As Americans, we are constantly encouraged to be patriotic. We’re told to support our troops and our government, and we plaster our cars with flags and stickers that praise our nation. This patriotism is simply a facet of nationalism, an ideology that developed in Europe in the eighteenth century. Many conditions of modern life aided in the development of nationalism. However, the emergence of print technology had, perhaps, the greatest effect. The reliance of modern societies on printed materials led to the development of nationalism in three ways: it helped to create and standardize national languages, it created in people a sense of time and history, and it led people to the realization that they were connected in certain ways to other people, including those whom they’d never known.
Nationalism is the idea that members of a nation share certain commonalities. Members of a nation believe that they are connected to other members of that nation, even those they never have or will know, by the things they share: a common language, a common complaint about their political system, a common existence in a period of time, etc.
The first effect that the establishment of a print culture had on the rise of nationalism was the development of standardized national languages. These languages, known to us today as English, French, Spanish, etc., led people to find one commonality among the other members of their nation: a shared form of communication. In his book, Imagined Communities, Benedict Anderson asserts that the heightened production of print materials brought on by capitalism helped to create these national languages (43). Prior to this modern language development, there were only two classifications of language: Latin and vernacular. Latin was used in religious texts and among the educated. Vernacular was the language of the common people of individual territories and was fragmented by various dialects. The emergence of a print culture created a standard among the dialects, thus allowing people from separate ends of a nation to communicate with each other.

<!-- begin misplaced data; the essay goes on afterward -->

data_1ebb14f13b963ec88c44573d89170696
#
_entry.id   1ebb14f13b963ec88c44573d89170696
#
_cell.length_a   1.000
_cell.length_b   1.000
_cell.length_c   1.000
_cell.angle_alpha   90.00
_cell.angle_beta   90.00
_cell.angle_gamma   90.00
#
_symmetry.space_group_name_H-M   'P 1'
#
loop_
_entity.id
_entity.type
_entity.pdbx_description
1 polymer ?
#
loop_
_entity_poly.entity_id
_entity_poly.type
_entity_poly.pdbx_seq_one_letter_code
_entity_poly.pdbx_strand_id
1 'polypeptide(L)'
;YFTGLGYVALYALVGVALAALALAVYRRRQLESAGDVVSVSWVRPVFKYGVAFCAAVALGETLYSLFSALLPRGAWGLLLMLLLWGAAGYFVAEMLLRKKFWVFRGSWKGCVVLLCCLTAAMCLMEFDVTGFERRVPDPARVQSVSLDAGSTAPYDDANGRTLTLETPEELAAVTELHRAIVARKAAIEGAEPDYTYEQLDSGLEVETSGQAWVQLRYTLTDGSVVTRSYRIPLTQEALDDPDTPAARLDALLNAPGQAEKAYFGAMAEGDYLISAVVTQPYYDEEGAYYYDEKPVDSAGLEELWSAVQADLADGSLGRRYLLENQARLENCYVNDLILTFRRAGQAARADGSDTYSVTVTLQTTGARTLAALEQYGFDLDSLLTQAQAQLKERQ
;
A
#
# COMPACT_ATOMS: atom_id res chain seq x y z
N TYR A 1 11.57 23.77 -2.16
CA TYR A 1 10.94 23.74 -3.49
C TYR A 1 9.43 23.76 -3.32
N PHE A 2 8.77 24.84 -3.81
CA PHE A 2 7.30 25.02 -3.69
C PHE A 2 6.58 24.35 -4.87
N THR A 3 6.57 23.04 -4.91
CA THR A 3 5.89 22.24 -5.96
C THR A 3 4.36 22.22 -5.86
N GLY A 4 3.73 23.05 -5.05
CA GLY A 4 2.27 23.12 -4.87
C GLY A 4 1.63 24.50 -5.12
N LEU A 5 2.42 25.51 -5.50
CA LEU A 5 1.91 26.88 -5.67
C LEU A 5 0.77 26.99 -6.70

The second effect that the establishment of a print culture had on the rise of nationalism was the creation in people a sense of time and history. Prior texts, such as the Bible, portrayed time as stagnant and history as nonexistent. The rise of nationalism followed the appearance of certain books that gave people a sense of chronology-the books were written in chronological order. Additionally, they gave people a sense of history by the use of flashbacks by characters, or by the appearance of an old book. Old books that had yellowing pages and dry-rotting covers were tell-tale signs of a book’s age. Therefore, people shared another commonality-their existence in a common period of time (26-27).
The third effect that the emergence of a print technology had on the rise of nationalism was the acknowledgement that members of a nation shared certain commonalities. In José Joaquín Fernandez de Lizardi’s novel, El Periquillo Sarniento, certain aspects of colonial Mexico are satirized. This novel connects all Mexicans of that time period by showing them that they share a common opinion on certain aspects of their culture. Therefore, people were connected to other members of a nation by their common beliefs and opinions (29-30).
Prior to the rise of nationalism, people viewed themselves more as individual entities than as members of a community. The emergence of a print culture led to the rise of nationalism because it allowed people to understand that things they cannot see still exist. Even though one may not know all of the citizens that belong to their nation, they know they exist, and they know that they share a common language, a common existence in a simultaneous time period, and certain common opinions and beliefs. Thus, nationalism was born.